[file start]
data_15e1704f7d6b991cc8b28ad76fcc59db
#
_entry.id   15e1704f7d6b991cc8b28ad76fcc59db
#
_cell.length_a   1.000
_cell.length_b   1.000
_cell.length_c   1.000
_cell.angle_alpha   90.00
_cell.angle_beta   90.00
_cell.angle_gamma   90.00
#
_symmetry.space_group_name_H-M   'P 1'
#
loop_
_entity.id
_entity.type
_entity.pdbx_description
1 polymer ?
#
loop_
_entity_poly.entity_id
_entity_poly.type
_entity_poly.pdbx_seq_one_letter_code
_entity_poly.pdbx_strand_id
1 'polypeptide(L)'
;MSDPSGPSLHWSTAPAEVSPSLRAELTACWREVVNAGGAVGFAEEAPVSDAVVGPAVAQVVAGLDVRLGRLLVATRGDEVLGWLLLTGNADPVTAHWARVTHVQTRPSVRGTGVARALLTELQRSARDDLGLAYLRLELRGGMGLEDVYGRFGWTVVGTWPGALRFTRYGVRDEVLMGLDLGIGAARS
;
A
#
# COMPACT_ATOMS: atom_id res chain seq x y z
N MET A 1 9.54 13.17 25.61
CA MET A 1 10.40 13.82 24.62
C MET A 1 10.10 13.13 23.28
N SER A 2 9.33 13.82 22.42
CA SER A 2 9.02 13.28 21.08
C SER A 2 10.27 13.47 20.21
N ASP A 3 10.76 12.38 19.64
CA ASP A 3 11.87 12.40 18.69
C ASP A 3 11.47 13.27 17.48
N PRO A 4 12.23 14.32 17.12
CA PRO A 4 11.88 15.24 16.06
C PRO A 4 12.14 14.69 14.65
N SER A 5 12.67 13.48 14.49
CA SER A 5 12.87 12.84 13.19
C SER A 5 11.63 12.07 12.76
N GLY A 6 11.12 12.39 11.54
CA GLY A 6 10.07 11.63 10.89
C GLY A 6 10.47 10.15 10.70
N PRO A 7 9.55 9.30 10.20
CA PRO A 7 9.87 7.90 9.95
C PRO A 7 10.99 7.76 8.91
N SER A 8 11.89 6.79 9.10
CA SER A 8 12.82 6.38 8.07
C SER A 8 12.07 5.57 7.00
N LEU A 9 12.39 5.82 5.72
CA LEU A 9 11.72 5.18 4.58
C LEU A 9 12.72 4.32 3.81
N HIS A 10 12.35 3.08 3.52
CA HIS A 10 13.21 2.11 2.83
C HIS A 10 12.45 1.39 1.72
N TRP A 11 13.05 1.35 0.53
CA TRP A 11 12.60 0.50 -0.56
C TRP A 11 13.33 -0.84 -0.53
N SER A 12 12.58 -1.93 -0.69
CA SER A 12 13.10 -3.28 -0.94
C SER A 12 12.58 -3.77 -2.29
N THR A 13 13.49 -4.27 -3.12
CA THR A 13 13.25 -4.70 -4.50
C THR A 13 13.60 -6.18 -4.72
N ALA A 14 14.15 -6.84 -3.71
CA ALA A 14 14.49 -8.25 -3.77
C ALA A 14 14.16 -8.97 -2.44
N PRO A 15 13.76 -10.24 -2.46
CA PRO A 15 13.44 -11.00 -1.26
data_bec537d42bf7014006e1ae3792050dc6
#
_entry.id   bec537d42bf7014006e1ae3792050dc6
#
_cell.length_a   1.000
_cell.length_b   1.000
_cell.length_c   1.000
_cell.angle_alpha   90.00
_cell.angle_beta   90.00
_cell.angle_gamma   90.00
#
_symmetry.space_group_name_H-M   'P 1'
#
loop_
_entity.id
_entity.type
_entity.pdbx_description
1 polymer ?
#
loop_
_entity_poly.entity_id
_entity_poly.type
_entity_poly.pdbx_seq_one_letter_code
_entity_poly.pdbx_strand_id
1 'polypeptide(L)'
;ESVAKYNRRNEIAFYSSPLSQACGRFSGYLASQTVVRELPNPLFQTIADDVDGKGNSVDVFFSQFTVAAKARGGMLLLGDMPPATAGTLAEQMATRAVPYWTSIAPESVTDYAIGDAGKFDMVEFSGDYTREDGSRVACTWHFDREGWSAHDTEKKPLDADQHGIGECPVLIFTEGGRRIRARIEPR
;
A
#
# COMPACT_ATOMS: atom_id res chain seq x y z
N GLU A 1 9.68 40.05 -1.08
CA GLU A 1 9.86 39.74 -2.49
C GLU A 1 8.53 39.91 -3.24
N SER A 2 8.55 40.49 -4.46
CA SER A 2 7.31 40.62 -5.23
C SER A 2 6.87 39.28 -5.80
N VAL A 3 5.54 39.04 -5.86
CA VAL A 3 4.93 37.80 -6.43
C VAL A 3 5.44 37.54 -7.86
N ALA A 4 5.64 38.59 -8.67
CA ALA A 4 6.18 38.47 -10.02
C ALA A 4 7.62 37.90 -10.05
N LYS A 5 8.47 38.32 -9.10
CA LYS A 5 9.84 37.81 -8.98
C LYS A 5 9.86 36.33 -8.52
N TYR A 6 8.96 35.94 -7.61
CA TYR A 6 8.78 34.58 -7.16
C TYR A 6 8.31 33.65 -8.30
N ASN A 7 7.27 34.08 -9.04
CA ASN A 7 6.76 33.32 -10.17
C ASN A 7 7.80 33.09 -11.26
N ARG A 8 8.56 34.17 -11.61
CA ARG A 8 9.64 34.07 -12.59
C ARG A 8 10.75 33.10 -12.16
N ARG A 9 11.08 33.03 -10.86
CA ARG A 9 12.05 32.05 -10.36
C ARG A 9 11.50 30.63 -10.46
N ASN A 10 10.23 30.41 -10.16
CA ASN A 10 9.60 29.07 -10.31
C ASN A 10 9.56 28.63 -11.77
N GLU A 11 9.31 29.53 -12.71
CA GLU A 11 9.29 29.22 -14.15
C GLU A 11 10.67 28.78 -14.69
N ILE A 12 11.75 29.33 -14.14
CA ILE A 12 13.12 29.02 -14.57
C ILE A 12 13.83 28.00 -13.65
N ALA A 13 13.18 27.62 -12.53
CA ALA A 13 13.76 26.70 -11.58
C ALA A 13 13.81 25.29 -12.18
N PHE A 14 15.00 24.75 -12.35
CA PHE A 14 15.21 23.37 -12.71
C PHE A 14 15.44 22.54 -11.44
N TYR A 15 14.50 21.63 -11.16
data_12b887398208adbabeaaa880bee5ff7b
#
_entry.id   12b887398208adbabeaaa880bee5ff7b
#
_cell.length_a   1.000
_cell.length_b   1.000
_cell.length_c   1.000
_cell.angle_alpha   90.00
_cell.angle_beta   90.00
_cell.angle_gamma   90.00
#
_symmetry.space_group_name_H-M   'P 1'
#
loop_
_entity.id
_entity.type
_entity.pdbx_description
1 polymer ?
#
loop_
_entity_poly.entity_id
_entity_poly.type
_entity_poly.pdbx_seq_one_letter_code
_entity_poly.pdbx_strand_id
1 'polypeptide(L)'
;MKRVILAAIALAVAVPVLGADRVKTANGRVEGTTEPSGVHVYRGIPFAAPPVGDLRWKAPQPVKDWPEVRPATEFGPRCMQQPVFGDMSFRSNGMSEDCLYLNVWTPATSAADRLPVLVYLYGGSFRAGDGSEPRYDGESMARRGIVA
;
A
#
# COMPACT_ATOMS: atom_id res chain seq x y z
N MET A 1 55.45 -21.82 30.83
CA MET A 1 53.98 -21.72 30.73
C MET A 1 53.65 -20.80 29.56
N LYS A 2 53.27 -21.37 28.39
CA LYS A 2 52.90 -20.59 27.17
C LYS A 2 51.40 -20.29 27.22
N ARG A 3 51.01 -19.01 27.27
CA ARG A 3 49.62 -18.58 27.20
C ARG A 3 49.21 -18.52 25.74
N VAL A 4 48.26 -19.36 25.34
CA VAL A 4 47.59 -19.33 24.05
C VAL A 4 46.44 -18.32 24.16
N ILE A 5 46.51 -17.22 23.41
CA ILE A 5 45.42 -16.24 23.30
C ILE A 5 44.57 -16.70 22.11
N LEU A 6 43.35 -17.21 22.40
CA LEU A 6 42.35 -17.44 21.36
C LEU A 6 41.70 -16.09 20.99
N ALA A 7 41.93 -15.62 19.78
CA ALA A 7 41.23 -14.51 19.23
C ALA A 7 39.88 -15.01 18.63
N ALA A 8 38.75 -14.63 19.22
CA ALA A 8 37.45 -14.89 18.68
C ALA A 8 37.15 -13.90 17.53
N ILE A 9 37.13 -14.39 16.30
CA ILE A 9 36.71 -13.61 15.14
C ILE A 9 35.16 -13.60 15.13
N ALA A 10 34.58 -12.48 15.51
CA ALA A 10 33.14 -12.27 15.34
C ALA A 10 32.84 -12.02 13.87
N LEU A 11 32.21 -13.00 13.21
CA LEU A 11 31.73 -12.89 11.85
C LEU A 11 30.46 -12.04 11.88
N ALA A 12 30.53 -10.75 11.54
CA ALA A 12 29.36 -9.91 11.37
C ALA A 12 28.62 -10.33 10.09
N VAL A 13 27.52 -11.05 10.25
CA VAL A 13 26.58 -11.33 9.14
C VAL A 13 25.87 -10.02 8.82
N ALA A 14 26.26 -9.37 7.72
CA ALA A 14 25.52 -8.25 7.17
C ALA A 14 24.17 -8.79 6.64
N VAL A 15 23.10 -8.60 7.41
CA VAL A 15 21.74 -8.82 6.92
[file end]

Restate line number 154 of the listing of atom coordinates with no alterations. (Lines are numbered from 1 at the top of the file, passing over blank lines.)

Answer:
_cell.length_c   1.000